Learn Engineering Drawings

Learn Engineering Drawings

Learning Engineering drawings may seem like a daunting task, but in actual fact most Engineering drawings comply to very much the same principles.

Before diving in and starting to create Engineering drawings, some foundational principles needs to be understood.

Engineering Drawings are often referred to as Mechanical-, Technical- or manufacturing drawings.

A good rule to remember is that the person drafting or creating the drawing is the link between the inventor / designer and the manufacturer. All the information on the drawing should be clear and precises and nothing should be left for interpretation. Eg. A person machining a part on a lathe does not necessarily have the background of codes and specifications as stipulated by the person designing the part, and this also works the other way around.

If a drawing will be used to manufacture an equipment or part, clear instructions need to be given. In order to effectively create a Engineering drawing, it is necessary to understand what the drawing will be used for.

Here are some guidelines as to what information needs to be indicated on a Engineering drawing or set of drawings (to name a few):

Border or Format (as it relates to the drawing)

Every drawing needs to have a border with certain information and a title block. Some information may be the scale, unit of measurement (mm or inch), design house information and contact detail, the owner of the drawing, etc.

Drawing number

Drawing numbers are allocated to a drawing that gives the designer, manufacturer and end user of the equipment / part traceability of the specified equipment or part. These numbers may be allocated by the designer, but most often the end user will prescribe the number that should be indicated on the drawing(s). Each Drawing will have a unique number so that no duplicates can be made. This number will then be recorded in a drawing index.

Revision number and revision control

Revision control is extremely important in Engineering Drawings. Every time something is changes on a drawing, a new revision of the drawing needs to be created. This gives traceability to the drawing and ensures that manufacturers have the most up-to-date version of the drawing. If revision control is not implemented, it might happen that a drawing could have multiple different versions but it is not clear which one is the most current.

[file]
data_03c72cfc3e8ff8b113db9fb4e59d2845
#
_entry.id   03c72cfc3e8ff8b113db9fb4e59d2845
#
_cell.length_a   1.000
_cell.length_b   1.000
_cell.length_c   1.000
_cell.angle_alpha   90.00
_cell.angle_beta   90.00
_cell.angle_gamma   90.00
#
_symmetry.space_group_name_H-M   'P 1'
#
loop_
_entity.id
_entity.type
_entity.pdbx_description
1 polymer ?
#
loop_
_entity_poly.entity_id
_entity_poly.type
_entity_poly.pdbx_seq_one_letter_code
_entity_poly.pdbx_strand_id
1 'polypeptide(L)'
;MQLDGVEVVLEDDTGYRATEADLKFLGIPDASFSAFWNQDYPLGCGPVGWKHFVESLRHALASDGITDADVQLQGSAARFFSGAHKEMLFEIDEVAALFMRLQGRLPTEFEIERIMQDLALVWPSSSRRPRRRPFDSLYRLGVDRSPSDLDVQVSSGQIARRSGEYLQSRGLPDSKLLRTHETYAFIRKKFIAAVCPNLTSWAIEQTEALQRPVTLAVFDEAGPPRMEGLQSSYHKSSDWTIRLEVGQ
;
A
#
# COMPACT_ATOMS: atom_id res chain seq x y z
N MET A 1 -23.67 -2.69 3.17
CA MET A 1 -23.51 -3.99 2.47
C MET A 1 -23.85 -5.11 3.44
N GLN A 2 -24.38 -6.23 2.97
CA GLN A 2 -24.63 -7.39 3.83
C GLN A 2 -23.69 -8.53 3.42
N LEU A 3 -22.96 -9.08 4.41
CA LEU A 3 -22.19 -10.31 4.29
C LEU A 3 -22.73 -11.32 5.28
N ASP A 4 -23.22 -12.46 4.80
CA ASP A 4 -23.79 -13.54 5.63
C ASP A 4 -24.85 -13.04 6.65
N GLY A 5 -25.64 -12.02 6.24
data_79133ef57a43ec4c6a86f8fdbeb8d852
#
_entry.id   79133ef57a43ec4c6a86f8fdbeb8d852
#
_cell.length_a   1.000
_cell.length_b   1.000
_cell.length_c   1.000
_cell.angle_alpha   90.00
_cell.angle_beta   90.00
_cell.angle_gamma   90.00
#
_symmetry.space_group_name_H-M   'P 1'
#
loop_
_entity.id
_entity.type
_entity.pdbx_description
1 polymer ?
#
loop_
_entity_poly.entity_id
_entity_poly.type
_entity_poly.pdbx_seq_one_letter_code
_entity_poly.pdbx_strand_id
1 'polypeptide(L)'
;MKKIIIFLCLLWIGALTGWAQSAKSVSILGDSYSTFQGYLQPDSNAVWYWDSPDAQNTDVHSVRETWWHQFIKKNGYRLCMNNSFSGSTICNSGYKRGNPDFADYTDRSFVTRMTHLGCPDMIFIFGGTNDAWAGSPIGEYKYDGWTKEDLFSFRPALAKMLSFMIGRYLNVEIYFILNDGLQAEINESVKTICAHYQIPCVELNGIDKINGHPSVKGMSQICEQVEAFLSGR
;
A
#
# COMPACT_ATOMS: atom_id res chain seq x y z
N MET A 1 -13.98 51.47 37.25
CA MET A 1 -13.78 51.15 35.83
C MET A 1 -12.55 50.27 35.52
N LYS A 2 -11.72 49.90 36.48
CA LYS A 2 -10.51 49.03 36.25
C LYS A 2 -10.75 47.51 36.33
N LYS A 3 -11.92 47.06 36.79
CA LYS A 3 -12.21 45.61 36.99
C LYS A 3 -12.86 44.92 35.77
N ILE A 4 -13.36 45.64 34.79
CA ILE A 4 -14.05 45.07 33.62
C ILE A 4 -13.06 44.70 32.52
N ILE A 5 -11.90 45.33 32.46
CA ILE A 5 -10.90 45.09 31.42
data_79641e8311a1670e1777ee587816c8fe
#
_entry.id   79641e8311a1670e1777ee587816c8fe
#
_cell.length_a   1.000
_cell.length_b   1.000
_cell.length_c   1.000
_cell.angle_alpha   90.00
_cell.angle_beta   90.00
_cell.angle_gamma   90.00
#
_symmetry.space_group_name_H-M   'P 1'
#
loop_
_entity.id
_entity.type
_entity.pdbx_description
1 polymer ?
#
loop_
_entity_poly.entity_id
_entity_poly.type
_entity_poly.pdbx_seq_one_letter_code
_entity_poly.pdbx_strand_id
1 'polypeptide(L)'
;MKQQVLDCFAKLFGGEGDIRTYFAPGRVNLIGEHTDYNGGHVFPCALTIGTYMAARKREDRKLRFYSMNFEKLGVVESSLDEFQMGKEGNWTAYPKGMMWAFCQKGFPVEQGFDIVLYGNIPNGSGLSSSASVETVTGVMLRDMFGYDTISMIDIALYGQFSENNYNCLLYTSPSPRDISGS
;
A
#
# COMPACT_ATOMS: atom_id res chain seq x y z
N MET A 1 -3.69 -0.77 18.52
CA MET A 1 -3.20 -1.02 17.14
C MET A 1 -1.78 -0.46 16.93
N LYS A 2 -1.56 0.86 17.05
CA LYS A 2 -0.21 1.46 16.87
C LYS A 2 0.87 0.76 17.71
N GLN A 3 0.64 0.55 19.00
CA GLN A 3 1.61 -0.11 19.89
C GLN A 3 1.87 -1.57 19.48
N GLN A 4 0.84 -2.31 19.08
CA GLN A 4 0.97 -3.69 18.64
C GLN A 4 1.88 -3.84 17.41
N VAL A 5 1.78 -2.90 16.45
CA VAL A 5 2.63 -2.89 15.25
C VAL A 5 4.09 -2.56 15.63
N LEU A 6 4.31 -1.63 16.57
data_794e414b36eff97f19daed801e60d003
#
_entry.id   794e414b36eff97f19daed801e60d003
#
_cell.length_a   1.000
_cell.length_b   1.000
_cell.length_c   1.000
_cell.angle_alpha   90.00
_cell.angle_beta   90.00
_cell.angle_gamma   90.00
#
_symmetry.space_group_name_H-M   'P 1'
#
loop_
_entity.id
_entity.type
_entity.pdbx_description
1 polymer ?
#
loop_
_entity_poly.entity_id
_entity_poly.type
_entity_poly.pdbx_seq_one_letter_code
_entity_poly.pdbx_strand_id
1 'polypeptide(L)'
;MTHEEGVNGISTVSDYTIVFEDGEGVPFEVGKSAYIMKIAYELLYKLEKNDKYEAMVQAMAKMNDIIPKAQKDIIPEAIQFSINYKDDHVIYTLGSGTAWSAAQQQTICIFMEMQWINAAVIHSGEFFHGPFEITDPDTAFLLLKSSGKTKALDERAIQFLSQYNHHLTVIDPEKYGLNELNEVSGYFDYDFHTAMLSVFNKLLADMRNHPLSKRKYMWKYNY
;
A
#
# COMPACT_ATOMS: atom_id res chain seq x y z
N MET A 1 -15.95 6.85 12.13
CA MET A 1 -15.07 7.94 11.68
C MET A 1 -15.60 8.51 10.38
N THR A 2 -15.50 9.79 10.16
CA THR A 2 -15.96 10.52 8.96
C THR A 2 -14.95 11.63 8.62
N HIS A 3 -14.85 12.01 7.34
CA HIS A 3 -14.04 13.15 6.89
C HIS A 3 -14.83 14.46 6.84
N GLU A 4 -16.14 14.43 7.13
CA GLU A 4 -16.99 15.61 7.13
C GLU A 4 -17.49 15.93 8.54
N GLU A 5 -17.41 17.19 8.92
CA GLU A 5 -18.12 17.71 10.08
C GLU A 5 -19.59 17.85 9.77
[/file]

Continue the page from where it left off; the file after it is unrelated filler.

The designer of the equipment / part normally carries responsibility of the correctness of the design. Apart from the design house that needs to be indicated, the specific person doing the design also needs to be referenced.

General Arrangement

A General Arrangement (GA) of the equipment or part needs to be indicated on the drawing. In the case of drawings that was made for maintenance purposes, the part / modification / repair should preferably be show in position where it will be used. This is to give an overview of what needs to be done (or what has been done)


Notes on a Engineering Drawing are for information and instructions on What- and How- the work needs to be carried out. Often a designer would have specific steps that must be taken in the repair or manufacturing of a equipment / part.

Design Conditions

Design conditions on a drawing tells the manufacturer / inspection authority / end user what is the conditions the equipment or part was designed for. Not only does it show design conditions, it also gives information on the Design Code, Test pressures, Non Destructive Examination (NDE’s), service, etc.


Some End users have specific specifications that must be taken into account when designing equipment or parts. These specifications needs to be listed on the drawing as to reference to the specific specifications that was used in the deigning and manufacturing process

A Bill of Materials (also called an Item List)

The bill of materials gives specific quantities, sizes and materials of components that must be acquired by the manufacturer to manufacture the equipment / part

Welding Symbols

Where welding is required, weld symbols or weld details should be indicated as instruction of the type and size of weld. Any post machining / grinding can also be indicated.


The sizes and dimensions of components needs to be indicated on details and assemblies as to give information to the manufacturer where components needs to be welded, machined or drilled.

Special notes

Special notes can refer to chamfers, bends, threaded holes, threaded bars, special instructions when getting to a certain point during manufacturing.

Machining instructions and surface finishes

Machining instructions gives the manufacturer a guideline of the roughness, tolerances and type of machining that is required by the designer. This is critical as there could be sealing faces that needs a smooth surface where others may require a rougher surface.


Tolerances are indicated in different ways on a Engineering Drawing. These tolerances will be prescribed by the CODE (ASME/API/etc) and should be indicated on the drawing. Not only is there tolerances in dimensions, but geometrical tolerances also needs to be adhered to.

Projection methods on Engineering Drawings

It is very important to indicate on the drawing if the projections are made using First or Third angled Projection system. This can vastly influence the interpretation of a 2D detail and if the wrong system is assumed, the equipment or part may be manufactured completely wrong.

In closing, this is not all the information noted on Engineering Drawings, but it gives a broad overview. Some information will be dictated by the type of drawing and the intended of the drawing itself.

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